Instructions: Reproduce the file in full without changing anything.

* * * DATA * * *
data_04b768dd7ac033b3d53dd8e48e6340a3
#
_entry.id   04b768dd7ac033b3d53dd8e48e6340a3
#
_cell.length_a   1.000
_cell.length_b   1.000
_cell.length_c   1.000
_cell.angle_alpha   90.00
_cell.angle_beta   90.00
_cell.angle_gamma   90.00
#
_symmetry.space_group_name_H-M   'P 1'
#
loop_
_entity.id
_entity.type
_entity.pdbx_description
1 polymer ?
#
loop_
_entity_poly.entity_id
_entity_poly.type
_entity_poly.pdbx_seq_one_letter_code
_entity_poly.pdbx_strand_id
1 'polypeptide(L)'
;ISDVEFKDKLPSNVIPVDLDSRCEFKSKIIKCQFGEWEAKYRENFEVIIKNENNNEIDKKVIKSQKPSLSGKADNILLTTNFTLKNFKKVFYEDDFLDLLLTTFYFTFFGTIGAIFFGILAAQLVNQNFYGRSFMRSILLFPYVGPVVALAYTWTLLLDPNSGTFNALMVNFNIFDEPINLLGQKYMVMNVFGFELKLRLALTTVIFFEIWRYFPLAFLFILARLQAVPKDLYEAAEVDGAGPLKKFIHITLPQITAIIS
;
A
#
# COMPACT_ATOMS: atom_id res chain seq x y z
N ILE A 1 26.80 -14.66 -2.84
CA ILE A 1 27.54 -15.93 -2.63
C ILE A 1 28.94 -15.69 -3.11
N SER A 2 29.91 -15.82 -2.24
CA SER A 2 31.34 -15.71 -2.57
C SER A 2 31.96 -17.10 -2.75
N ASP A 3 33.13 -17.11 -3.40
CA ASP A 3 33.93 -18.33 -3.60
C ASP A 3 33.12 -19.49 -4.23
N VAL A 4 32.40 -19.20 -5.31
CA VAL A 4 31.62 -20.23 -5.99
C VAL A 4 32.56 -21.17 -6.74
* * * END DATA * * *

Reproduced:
data_04b768dd7ac033b3d53dd8e48e6340a3
#
_entry.id   04b768dd7ac033b3d53dd8e48e6340a3
#
_cell.length_a   1.000
_cell.length_b   1.000
_cell.length_c   1.000
_cell.angle_alpha   90.00
_cell.angle_beta   90.00
_cell.angle_gamma   90.00
#
_symmetry.space_group_name_H-M   'P 1'
#
loop_
_entity.id
_entity.type
_entity.pdbx_description
1 polymer ?
#
loop_
_entity_poly.entity_id
_entity_poly.type
_entity_poly.pdbx_seq_one_letter_code
_entity_poly.pdbx_strand_id
1 'polypeptide(L)'
;ISDVEFKDKLPSNVIPVDLDSRCEFKSKIIKCQFGEWEAKYRENFEVIIKNENNNEIDKKVIKSQKPSLSGKADNILLTTNFTLKNFKKVFYEDDFLDLLLTTFYFTFFGTIGAIFFGILAAQLVNQNFYGRSFMRSILLFPYVGPVVALAYTWTLLLDPNSGTFNALMVNFNIFDEPINLLGQKYMVMNVFGFELKLRLALTTVIFFEIWRYFPLAFLFILARLQAVPKDLYEAAEVDGAGPLKKFIHITLPQITAIIS
;
A
#
# COMPACT_ATOMS: atom_id res chain seq x y z
N ILE A 1 26.80 -14.66 -2.84
CA ILE A 1 27.54 -15.93 -2.63
C ILE A 1 28.94 -15.69 -3.11
N SER A 2 29.91 -15.82 -2.24
CA SER A 2 31.34 -15.71 -2.57
C SER A 2 31.96 -17.10 -2.75
N ASP A 3 33.13 -17.11 -3.40
CA ASP A 3 33.93 -18.33 -3.60
C ASP A 3 33.12 -19.49 -4.23
N VAL A 4 32.40 -19.20 -5.31
CA VAL A 4 31.62 -20.23 -5.99
C VAL A 4 32.56 -21.17 -6.74